The organisation claims the trial initiative is the first of its kind in Europe and will see its greenhouse gas emissions mixed with a solvent to ‘collect’ carbon dioxide, which will then be stored and prevented from entering the atmosphere.
It will work on the project with energy firm C-Capture, which is connected to the chemistry department at the University of Leeds.
Drax says in bioenergy production, the plants or trees used to produce biomass soak up carbon from the atmosphere as they grow, releasing it into the atmosphere when burned but producing no new net carbon emissions.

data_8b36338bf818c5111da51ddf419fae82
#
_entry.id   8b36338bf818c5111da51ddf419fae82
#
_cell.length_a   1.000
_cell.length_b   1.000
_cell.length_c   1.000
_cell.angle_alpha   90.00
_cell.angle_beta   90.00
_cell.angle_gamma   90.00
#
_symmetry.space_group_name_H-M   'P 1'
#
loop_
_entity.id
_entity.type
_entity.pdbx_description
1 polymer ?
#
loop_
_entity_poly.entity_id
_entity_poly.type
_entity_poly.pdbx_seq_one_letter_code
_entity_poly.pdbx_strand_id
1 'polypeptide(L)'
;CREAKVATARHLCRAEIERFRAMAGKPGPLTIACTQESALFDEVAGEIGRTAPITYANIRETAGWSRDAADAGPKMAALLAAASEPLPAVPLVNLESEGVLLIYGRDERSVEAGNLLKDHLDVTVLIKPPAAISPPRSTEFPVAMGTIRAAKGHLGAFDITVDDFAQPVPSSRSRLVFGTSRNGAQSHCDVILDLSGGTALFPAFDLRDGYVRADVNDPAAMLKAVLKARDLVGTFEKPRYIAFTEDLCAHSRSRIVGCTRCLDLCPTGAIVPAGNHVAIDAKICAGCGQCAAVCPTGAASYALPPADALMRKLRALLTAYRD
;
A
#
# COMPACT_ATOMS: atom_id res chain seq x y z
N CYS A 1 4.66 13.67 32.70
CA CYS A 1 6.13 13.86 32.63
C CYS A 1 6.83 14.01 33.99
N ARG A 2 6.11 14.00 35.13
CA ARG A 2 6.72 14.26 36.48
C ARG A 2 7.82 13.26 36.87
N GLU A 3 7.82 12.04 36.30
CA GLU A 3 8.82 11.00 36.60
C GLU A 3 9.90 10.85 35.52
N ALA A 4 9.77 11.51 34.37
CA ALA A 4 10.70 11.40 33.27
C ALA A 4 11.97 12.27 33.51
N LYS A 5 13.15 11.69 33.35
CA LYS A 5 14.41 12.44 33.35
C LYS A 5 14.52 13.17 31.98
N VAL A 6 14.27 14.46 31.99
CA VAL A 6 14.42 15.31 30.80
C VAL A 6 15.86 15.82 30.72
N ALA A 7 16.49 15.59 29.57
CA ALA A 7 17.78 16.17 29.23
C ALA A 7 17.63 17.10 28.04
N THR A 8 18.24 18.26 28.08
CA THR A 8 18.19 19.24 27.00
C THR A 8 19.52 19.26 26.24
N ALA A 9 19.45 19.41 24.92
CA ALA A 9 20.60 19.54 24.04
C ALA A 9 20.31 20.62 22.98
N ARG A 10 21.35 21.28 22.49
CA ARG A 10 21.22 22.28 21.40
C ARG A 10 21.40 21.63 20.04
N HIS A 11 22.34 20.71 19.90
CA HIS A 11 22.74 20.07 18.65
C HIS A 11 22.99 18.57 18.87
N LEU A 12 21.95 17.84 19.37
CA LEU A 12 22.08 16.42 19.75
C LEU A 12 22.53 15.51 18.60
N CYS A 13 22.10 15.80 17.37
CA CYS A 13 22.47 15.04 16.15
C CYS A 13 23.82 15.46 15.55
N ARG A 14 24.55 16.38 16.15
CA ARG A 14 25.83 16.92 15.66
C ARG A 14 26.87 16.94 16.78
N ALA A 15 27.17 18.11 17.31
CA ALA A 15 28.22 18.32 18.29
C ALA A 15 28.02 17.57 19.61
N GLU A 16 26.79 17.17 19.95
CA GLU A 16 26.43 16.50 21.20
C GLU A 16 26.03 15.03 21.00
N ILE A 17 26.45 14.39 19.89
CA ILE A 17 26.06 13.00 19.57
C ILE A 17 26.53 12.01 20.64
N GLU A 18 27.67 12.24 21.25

It suggests by storing its emissions underground through CCS, the plant could achieve negative net emissions.
The firm said it will invest £400,000 in what could be the first of several similar projects, with the initial phase starting this month.
Chris Rayner, Founder of C-Capture and Professor of Organic Chemistry at the University of Leeds, said: “We have developed fundamentally new chemistry to capture carbon dioxide and have shown that it should be suitable for capturing the carbon produced from bioenergy processes.”